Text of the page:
Thank you Sisterhood of the Traveling Pens!

(Note… all my buddies are “on-line” friends.  Social networking.  It ROCKS!)

So, that ends the tale of my latest madness writing adventure.  Will it work out? Dunno.  But I do know that push comes to shove, I Can do this.

My advice?  Challenge yourself. You don’t know what will happen or what you can do until you try.

Row 80 4/2 Writing to a Deadline Part 6: “Writing from the Outline”

My goal is to get published.  At the moment, I am working on a novella for an Anthology.  This is where I am:

If you’re just hopping into the insanity that is my writing life, check out my previous “Writing to a Deadline” posts or this won’t make sense.

I’d love to tell you that this outline is absolutely useless, but I’d be lying.  I think it is actually helping me.

I keep referring back to it, which is good, because it is keeping me on track.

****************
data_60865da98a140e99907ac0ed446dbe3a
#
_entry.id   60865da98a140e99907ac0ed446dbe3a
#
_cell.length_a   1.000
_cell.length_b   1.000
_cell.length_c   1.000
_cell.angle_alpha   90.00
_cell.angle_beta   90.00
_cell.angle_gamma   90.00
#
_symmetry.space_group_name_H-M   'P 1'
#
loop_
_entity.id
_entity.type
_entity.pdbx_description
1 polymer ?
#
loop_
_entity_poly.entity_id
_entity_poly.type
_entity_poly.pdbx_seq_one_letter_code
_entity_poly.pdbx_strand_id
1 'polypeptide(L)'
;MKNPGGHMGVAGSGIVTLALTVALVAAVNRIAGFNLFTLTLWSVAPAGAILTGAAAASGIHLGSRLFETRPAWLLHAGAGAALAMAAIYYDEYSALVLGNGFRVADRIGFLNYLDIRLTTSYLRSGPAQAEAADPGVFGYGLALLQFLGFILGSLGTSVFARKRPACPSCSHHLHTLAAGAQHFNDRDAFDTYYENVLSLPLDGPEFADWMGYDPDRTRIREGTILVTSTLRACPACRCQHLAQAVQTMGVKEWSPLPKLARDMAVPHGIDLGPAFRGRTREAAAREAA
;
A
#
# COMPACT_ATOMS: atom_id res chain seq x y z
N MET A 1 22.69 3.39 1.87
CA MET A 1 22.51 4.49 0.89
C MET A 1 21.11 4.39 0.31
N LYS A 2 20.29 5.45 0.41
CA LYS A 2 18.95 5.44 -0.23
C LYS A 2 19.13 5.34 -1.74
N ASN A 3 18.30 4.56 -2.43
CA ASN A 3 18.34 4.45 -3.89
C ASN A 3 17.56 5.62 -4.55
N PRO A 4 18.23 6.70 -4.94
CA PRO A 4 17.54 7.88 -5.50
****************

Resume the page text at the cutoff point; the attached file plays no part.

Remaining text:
Since I have my story clearly outlined, I know all of the “little carrots” that need to be dropped early in the story so they are not “big surprise veggie bombs” later.  I even caught myself forgetting one, and I had the chance to re-write a conversation that included that little snippet before it was too late.

In the first three scenes, I set up my world (and clearly defined it since it is a Futuristic Dystopian).  Introduced all the characters.  Gave the conflict of the main character and all subordinate characters.

I looked at my word count— 2,685.

Hmmmm.  The submission guidelines say the story needs to be between 5,000 and 10,000 words.  Can I finish it in that parameter?

My outline has 26 items/scenes/”things that need to happen”.  Some are more in depth than others.  I very carefully looked over the list, and placed a word count next to each number.  This is how many words I think I will need to get each idea down.

300 here, 500 there, 1000 there, 2000  for the climax.  You get the idea.

When I totaled it all up it came to 9,685.  That was a bit of a surprise.  I thought it would be higher.  However, I am also brutally aware that I only have 315 words to spare.